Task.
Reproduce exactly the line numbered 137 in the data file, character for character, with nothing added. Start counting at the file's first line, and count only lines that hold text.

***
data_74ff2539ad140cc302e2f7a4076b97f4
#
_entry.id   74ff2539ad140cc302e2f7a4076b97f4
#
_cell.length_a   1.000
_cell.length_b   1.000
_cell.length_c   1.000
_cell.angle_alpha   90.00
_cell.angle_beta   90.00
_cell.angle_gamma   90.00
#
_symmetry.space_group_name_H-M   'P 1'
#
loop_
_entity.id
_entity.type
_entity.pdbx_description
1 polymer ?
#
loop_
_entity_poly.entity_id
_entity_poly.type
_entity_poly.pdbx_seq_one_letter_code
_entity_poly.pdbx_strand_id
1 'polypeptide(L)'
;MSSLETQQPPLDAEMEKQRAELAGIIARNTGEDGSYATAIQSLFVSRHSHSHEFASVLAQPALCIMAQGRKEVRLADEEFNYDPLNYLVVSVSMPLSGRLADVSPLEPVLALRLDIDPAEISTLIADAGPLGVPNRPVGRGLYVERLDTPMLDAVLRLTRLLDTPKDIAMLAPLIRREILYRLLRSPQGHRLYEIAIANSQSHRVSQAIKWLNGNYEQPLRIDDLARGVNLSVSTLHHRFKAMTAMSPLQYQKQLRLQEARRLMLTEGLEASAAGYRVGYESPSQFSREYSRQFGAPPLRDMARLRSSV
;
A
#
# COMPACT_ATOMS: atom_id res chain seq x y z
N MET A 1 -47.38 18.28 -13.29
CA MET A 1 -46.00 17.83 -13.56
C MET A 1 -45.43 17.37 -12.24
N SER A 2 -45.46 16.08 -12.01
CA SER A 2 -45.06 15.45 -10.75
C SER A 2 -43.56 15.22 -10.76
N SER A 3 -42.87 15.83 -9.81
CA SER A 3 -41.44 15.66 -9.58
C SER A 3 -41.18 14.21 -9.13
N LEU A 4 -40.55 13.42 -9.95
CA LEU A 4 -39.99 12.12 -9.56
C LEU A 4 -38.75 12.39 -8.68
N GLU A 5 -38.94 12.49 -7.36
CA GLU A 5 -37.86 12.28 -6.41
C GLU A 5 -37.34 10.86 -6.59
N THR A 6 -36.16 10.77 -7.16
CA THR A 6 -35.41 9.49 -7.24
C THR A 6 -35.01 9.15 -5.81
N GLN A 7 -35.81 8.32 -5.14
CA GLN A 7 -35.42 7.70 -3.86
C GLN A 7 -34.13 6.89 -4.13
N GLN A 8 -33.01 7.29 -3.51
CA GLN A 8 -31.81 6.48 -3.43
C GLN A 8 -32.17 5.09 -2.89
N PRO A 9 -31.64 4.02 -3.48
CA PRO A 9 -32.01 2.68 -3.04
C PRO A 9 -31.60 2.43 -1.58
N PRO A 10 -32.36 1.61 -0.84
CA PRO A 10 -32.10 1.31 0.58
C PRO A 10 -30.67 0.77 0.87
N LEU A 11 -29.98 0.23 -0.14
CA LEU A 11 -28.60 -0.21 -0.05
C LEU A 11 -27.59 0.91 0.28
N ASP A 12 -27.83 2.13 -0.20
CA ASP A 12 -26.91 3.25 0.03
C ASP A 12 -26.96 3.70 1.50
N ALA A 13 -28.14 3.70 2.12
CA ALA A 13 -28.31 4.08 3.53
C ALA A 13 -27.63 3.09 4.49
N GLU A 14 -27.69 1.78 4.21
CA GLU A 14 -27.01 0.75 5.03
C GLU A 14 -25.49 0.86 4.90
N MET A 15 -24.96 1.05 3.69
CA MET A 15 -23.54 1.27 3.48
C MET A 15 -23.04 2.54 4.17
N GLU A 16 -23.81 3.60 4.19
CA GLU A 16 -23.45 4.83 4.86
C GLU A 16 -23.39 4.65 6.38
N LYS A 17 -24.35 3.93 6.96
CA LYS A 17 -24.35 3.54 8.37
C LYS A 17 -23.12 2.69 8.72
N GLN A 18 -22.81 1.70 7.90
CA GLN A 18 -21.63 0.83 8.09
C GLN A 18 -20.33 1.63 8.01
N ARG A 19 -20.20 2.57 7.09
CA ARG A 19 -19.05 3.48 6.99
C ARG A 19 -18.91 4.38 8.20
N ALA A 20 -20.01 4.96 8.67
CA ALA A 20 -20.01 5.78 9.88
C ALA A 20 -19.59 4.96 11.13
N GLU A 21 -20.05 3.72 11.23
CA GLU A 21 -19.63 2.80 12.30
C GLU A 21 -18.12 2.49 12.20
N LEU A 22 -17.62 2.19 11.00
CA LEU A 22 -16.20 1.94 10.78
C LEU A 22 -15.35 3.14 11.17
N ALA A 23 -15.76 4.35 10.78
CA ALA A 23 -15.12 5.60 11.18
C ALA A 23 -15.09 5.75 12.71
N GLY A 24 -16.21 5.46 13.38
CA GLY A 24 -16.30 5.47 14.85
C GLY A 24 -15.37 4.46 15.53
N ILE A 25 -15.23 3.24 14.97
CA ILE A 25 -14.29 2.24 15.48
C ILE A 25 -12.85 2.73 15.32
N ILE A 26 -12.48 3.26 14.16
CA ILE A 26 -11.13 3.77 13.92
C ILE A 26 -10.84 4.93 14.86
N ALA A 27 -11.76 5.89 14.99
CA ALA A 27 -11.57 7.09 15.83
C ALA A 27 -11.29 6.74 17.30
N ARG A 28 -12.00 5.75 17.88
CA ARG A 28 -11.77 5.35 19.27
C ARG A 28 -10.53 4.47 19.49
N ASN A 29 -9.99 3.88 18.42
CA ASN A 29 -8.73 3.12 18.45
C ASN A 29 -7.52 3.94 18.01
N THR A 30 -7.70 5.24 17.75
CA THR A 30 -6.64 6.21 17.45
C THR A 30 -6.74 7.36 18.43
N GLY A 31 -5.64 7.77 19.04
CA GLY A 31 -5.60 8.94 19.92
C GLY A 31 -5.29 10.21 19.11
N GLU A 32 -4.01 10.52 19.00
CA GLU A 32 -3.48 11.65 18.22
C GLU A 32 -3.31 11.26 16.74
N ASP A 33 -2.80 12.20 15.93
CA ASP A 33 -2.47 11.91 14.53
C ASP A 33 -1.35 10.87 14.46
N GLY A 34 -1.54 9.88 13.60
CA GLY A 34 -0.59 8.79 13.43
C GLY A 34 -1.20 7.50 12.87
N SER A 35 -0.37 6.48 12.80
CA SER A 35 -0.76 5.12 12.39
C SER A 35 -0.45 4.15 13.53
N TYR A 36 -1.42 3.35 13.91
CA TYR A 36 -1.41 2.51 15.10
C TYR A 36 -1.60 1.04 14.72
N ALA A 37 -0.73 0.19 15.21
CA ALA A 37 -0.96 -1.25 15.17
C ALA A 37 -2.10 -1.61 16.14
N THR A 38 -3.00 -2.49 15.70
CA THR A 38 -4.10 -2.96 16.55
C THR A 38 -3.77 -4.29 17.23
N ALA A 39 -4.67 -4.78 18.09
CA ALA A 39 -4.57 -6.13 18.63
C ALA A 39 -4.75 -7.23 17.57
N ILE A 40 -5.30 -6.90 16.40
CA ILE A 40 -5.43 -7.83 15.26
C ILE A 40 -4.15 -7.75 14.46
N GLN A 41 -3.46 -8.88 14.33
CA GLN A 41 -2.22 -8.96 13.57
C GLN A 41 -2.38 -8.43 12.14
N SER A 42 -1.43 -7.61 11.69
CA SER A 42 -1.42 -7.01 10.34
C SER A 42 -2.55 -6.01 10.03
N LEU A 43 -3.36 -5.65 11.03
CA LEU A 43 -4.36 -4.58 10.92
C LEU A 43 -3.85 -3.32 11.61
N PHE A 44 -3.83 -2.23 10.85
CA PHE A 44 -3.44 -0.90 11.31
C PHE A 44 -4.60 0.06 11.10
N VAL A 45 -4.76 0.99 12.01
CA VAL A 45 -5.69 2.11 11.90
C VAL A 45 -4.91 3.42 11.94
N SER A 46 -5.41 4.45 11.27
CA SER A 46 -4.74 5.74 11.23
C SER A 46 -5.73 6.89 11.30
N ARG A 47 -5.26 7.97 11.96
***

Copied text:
CA TYR A 36 -1.41 2.51 15.10